Travel Safety TipsTravel Safety Tips

Summer is the time for travel, but while you’re packing your suitcase, scammers and schemers are preparing their tricks. It’s pretty easy to spot Americans and many would-be petty thieves get dollar signs in their eyes when they see us coming. It’s not just the trusting and naive travelers who get bilked – plenty of more sophisticated ones get taken advantage of as well. Here’s how to protect yourself while traveling this summer.

Money exchange

What Americans take for promptness other cultures see as being in a hurry. Any time you are having money counted out for you, as when you change currency or get change, be patient. It is common for cashiers to pause from time to time while counting. Many tourists have gathered up the amount on the counter and left with only part of their money. Especially if you are visiting a laid back culture like Latin America or the Mediterranean, take a deep breath, relax and wait a moment. After the money is counted by the cashier make sure you count it in your hands before you leave the cashier stand to ensure it was counted properly and that you haven’t been scammed.


Unfortunately, you don’t have to take your money out of your pocket or purse to lose it. Pickpockets are hard at work when other people are on vacation. Several cities are known for their pickpockets: New York, Barcelona, Rio de Janeiro, Rome and others. But it only takes one to ruin your vacation.  Some cities post signs warning about about pickpockets – pay attention and be careful! Pickpockets loiter around these signs because people usually touch the pocket where their wallet is when they see the sign. In this way tourists unconsciously tip off the thieves as to which pocket to pick. Beggars serve the same function. If you want to give, keep some change or small bills separate from your wallet.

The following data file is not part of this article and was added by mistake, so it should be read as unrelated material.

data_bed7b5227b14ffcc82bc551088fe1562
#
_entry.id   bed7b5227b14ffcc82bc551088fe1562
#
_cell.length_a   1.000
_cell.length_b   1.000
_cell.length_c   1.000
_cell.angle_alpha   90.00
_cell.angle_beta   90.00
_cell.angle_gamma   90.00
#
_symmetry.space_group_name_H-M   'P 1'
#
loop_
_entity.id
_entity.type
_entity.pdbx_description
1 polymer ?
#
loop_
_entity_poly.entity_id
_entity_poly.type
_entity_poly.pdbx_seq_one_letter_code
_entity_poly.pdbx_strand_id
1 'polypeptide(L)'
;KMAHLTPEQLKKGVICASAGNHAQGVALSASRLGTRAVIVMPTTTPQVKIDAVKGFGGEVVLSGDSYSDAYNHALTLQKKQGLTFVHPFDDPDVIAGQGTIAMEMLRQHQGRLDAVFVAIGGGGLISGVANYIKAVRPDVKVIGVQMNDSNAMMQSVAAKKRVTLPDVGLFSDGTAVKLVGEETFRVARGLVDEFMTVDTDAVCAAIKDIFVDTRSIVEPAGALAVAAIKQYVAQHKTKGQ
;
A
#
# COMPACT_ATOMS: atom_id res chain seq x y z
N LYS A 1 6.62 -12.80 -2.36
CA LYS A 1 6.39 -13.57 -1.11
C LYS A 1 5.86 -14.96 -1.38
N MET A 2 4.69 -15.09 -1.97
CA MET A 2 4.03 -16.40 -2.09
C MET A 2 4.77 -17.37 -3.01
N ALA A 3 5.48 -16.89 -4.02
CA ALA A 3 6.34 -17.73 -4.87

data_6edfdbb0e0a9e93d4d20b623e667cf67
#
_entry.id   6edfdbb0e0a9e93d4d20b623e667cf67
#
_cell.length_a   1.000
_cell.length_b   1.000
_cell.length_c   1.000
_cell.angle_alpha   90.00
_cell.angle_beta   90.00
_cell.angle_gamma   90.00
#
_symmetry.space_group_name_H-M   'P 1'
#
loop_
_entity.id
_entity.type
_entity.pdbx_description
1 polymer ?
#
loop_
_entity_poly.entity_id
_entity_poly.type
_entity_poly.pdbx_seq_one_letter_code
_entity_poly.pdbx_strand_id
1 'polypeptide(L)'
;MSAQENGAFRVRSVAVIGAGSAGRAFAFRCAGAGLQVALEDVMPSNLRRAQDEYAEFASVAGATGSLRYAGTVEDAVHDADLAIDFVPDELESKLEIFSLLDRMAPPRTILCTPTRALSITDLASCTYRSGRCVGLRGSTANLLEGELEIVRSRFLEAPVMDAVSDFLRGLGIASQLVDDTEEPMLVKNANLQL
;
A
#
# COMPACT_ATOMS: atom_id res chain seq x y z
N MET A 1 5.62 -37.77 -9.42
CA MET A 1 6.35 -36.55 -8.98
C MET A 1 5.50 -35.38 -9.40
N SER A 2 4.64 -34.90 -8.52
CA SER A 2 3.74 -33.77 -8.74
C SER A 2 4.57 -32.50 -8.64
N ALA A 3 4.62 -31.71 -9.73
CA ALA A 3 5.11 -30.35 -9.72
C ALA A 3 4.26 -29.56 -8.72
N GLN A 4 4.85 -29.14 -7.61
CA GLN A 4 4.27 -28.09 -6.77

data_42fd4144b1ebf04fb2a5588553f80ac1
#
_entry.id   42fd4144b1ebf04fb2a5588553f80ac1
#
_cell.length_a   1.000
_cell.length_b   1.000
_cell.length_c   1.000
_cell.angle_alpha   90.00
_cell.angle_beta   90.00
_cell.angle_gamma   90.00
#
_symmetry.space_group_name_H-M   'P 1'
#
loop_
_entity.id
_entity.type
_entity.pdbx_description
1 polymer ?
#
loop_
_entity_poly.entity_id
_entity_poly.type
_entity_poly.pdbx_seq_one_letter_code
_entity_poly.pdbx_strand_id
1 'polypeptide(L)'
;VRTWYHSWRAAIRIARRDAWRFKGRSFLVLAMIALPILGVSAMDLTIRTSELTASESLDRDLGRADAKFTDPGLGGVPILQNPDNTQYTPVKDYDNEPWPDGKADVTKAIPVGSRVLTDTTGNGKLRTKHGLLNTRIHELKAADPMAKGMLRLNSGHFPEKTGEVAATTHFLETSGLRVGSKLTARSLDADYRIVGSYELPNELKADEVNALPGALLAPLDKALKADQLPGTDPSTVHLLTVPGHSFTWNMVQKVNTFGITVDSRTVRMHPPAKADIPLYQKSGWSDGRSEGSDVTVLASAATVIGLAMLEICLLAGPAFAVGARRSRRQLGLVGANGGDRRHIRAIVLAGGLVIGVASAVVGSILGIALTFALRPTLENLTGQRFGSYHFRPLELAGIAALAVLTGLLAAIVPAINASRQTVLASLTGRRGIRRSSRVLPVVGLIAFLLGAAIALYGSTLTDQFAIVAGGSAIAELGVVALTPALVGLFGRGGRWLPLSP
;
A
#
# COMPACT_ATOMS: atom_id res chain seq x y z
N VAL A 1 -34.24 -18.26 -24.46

Don’t imagine that a button on your back pants pocket will make it too difficult. They often use a razor to slit the cloth below the wallet and it falls quietly into their hands, adding insult to injury – or rather damage to theft.

Be especially wary of crowds, like bazaars, or street entertainment. A magic show is the perfect distraction to lift your valuables from you. Even children participate in picking pockets and purses, often working in gangs. One runs by throwing mud on your shoe and when you bend to clean it, the accomplices get into your purse, packages or pockets. A friend of mine had her tote bag on her shoulder and clamped under her arm in savvy traveler form and still found a woman behind her scrimmaging through her bag!

Credit Cards

Many travelers rely on ATM machines to conveniently give them cash in the local currency but many of the machines now have signs warning you to look for any apparatus added on that might be a card scanner which steals your card number. But people on their cell phones can do that, too. If the cashier is on their phone pay in cash or insist that they put it down while they take your card – otherwise they can photograph your card and use the number for an online buying spree or sell the number online.

Watch out for fake take out menus slipped under your hotel room door. When you order your meal, they will take your credit card info and you won’t ever get the meal. Also be wary of phone calls to your hotel room asking to confirm your credit card details because of some problem with the computers (or any other excuse). Often these calls are made late at night and travelers don’t feel like going in person to take care of it at the front desk. If you suspect that it is a scam, don’t give your credit card details or any other information. Tell them that you will resolve it at the front desk at the soonest opportunity.

Senior Advisor's knowledgeable writers blog about senior care services, trends and more.


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